So do you agree that it would be "irrational" only in a very limited range of cases? Do you agree that, in the cases I described, it would be perfectly rational for those people to begin taking the problem seriously?

    Something would have changed in that person, perhaps, but not with the world.

I don't get it. If something changes in a part of the world, then something in the world changes. Are you working with some technical notion of "change with the world"?

I meant some objective change outside the person as opposed to some change within the person's mind.

Again, those raising the questions because they're worth discussing simply on this occasion is not what I'm talking about.

I agree that it's irrational only in certain cases, but I don't think I'd call it very limited. I'm not sure how what I agreed to allows genuine wrestling through the questions by someone who has already done so fully and concluded that there's no strong argument against God's existence unless the further evidence is of a new kind. It includes people like me (if I were to do this) and many others (if they were to). It's a large enough group that I've seen what seem to be instances of it online and in the mainstream media.

    I meant some objective change outside the person as opposed to some change within the person's mind.

Now it would be interesting to see what theory of rationality you're working with such that mental changes aren't crucially relevant to whether pursuing some course of inquiry or reaching some conclusion would count as rational or not. As far as I'm aware, any theory of rationality worth considering would have it that the subject's beliefs, experiences, desires, intentions, etc. are the primary determinants of rationality.

But we should back up a step. Are you concerned with epistemic irrationality or practical irrationality? Something else entirely, perhaps?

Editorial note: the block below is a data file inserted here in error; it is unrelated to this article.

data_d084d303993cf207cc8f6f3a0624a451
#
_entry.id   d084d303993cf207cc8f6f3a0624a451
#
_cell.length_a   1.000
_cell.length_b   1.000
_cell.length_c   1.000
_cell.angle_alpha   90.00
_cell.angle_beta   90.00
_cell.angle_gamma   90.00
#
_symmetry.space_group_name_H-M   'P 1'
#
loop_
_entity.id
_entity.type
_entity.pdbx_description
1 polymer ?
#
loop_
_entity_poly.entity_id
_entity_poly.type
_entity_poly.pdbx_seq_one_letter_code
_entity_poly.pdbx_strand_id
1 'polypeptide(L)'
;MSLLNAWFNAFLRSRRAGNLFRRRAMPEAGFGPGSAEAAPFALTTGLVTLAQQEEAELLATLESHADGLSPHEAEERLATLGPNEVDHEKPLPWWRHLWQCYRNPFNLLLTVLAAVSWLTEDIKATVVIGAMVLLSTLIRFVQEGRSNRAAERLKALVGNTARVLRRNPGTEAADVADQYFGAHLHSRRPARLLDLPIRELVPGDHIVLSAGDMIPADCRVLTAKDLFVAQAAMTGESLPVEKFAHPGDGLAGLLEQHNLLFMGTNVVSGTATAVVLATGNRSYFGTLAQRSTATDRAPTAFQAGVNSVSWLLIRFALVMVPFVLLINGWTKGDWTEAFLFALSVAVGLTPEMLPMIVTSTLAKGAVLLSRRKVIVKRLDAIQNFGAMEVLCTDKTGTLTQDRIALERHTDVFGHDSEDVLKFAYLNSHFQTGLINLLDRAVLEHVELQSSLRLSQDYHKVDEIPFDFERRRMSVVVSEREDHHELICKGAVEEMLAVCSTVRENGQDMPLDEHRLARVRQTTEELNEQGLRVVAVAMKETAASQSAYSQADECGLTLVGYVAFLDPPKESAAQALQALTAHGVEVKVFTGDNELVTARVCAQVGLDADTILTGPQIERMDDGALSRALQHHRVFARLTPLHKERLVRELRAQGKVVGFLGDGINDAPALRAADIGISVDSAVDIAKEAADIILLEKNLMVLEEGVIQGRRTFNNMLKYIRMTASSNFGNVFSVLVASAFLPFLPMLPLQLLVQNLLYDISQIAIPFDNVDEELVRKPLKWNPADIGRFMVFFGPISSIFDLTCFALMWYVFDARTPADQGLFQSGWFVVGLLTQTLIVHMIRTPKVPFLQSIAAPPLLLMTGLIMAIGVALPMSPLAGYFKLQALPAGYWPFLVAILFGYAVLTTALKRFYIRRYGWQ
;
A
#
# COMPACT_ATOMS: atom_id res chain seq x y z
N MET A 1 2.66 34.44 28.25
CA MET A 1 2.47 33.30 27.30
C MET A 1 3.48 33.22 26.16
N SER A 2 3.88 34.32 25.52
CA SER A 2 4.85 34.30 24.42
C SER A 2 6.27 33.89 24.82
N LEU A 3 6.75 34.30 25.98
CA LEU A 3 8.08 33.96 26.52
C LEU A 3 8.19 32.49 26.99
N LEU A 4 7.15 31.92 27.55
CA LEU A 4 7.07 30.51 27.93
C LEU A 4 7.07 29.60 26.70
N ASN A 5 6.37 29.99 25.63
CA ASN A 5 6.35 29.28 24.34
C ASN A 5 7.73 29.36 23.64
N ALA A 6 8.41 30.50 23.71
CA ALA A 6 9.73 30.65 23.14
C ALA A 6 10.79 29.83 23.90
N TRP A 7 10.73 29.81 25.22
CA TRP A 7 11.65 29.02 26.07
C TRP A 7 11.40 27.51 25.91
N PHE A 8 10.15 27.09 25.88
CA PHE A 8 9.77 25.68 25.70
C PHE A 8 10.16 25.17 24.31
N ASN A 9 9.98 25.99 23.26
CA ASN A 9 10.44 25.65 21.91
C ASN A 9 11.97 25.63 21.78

I'm not sure how what I agreed to allows genuine wrestling through the questions by someone who has already done so fully and concluded that there's no strong argument against God's existence unless the further evidence is of a new kind.

What do you mean by evidence "of a new kind"? Certainly there's no general condition that requires additional evidence to be "of a new kind" in order to be relevant, or even tip the scales in favor of one option. For example, suppose I claim that most Americans believe X. You don't believe me. So I set out to prove it to you. In this imaginay scenario, we have nothing better to do, so we just start calling people randomly. We call hundreds of thousands of people, and every single one of them reports, "yes, I believe X." At a certain point the evidence would become overwhelming. But I wouldn't have given you evidence "of a new kind"--it would just be more of the same.

OK, I think I see what you're getting at now. I wasn't thinking of the subjective changes in the thinker as changing the nature of the problem of evil itself. Some people are talking as if they should. At least their words sound that way to me.

I'm having trouble thinking through how a subjective experience that doesn't add propositional content is going to make certain steps in reasoning more rational. Were you thinking of the way these experiences raise someone's awareness as doing so in a way that adds propositional knowledge? I just have a hard time seeing that. I'm not sure there's any proposition that I grasp more securely now that I've been through the death of a brother that I couldn't have known beforehand.